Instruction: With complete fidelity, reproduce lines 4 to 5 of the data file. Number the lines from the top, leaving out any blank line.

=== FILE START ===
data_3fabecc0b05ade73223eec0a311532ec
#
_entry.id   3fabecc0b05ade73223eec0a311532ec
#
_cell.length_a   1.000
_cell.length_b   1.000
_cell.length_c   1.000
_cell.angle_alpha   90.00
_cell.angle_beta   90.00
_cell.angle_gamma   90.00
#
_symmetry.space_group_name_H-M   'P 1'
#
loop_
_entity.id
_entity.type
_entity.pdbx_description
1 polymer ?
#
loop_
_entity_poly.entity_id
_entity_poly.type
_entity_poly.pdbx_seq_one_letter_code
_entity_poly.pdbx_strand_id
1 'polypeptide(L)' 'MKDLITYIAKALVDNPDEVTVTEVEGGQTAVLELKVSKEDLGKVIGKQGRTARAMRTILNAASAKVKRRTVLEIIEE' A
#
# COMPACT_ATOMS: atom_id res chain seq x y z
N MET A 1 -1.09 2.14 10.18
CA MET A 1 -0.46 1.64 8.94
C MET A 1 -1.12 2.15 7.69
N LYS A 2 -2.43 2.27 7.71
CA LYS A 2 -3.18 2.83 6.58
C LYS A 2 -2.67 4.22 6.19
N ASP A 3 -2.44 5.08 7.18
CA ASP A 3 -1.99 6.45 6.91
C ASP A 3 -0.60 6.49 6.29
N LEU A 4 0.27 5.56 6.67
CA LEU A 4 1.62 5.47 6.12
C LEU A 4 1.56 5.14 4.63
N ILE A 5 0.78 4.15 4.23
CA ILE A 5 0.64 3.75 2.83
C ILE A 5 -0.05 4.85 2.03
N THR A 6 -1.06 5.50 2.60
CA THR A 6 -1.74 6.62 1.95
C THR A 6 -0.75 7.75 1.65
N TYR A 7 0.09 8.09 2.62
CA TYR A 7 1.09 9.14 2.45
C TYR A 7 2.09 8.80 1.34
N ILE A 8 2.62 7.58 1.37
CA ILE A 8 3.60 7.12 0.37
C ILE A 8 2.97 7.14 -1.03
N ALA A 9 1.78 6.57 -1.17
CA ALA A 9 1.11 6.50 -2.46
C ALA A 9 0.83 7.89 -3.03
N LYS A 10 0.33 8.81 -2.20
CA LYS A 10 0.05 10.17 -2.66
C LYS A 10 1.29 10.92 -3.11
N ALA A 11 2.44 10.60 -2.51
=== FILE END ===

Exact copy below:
#
_cell.length_a   1.000